Sign up in advance to bring your children’s or YA work-in-progress to share with the group for constructive feedback at the Creative Exchange. SCBWI Japan Creative Exchanges are open to published and pre-published writers, illustrators, and translators of children’s and young adult literature. SCBWI members will have priority for the critique slots.

What to prepare for the Creative Exchange:

For MG and YA Fiction: Send up to 2,000 words of a story or chapter, per instructions received after making your reservation.

For Picture Books: Illustrators: bring 1–5 copies of a dummy or story board; Writers: send a picture book manuscript (recommended no more than 600 words) per instructions received after making your reservation.

For Translations: (Japanese to English picture book, MG or YA) Send up to 2,000 words of a story or chapter, per instructions received after making your reservation.

Attendees without manuscripts, dummies or storyboards are welcome to participate!

japan.scbwi.org

Japanese Children’s Books Today with Yumiko Sakuma on Nov. 11

The Society of Children’s Book Writers and Illustrators presents

Japanese Children’s Books Today with JBBY President Yumiko Sakuma

Time: Saturday, November 11, 2017, 6:30-8 p.m.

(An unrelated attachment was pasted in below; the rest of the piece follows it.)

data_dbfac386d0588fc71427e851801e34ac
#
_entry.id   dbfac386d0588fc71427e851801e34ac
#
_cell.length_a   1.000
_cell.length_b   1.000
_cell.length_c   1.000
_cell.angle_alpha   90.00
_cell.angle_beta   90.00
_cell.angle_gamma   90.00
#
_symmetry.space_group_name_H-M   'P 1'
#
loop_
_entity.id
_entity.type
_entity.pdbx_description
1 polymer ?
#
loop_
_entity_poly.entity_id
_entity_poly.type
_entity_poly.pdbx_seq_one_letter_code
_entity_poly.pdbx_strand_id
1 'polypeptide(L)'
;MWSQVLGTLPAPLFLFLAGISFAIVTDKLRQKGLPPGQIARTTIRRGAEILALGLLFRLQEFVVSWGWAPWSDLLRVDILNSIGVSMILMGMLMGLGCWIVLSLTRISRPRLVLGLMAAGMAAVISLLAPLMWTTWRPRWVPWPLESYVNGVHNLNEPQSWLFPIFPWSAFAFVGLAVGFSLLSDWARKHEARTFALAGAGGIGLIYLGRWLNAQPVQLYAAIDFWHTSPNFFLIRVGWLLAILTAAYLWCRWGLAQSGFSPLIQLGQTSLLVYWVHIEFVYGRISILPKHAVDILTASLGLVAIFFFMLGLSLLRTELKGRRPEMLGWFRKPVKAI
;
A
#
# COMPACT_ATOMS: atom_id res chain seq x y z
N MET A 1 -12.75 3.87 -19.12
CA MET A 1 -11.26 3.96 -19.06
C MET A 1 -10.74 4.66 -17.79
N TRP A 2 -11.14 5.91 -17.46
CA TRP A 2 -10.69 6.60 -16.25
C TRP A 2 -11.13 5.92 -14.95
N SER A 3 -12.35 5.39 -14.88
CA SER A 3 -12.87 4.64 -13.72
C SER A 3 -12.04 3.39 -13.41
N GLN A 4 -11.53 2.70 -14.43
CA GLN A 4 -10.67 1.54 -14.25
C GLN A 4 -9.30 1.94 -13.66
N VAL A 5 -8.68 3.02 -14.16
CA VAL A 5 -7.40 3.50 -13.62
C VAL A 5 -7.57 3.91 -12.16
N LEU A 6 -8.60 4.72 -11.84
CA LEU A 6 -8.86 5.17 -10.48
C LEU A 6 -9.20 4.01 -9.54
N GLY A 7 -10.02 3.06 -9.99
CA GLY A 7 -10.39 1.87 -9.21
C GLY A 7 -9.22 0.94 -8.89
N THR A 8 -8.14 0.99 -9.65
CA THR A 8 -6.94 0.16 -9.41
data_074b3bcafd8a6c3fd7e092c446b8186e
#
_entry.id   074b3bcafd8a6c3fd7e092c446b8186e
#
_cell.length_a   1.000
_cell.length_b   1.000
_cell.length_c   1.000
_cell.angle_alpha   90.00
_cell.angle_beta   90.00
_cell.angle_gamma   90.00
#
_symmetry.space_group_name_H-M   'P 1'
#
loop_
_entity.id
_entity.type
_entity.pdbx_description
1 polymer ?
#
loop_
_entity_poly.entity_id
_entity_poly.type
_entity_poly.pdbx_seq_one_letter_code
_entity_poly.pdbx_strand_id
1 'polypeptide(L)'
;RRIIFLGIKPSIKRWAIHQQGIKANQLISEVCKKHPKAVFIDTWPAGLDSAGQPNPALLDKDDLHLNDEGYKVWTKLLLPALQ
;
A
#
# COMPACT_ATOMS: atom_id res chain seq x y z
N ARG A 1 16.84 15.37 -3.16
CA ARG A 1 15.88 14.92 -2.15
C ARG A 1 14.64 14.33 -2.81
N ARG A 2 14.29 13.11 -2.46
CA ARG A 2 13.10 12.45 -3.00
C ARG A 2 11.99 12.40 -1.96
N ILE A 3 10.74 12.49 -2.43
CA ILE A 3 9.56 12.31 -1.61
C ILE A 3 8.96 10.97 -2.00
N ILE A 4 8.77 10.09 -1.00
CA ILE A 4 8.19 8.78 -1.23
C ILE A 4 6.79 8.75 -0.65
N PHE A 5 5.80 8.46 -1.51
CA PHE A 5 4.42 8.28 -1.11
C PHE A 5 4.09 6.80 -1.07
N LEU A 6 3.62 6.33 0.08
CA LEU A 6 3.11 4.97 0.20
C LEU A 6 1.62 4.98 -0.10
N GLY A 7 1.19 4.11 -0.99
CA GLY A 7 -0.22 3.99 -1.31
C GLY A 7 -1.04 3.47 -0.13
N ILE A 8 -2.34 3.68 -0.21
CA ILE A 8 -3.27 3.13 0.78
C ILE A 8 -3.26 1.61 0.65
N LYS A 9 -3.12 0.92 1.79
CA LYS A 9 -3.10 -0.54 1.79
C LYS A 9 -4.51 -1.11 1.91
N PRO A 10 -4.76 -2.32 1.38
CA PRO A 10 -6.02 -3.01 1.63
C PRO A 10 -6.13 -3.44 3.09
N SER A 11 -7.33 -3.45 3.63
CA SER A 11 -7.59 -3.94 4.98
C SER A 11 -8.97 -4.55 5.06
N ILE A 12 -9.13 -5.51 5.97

Place:  Tokyo Women’s Plaza, Conference Room 2, 5-53-67 Jingumae, Shibuya-ku, Tokyo (by the United Nations University) map

Fee:  800 yen SCBWI members; 1,000 yen nonmembers

Reservations required. To reserve, email japan (at) scbwi.org by Thursday, November 9.

Note: This event will be in Japanese with English interpretation provided.

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Translator, editor, Japanese children’s literature critic, and current president of the Japanese Board on Books for Young People (JBBY), Yumiko Sakuma will present the history and current state of children’s book publishing in Japan. She will explain the aims of JBBY and discuss the latest issue of the English-language JBBY booklet Japanese Children’s Books, which showcases Japanese children’s books for enhancing international understanding. Sakuma will also describe recent trends in children’s books in Japan and offer recommendations of favorite new titles.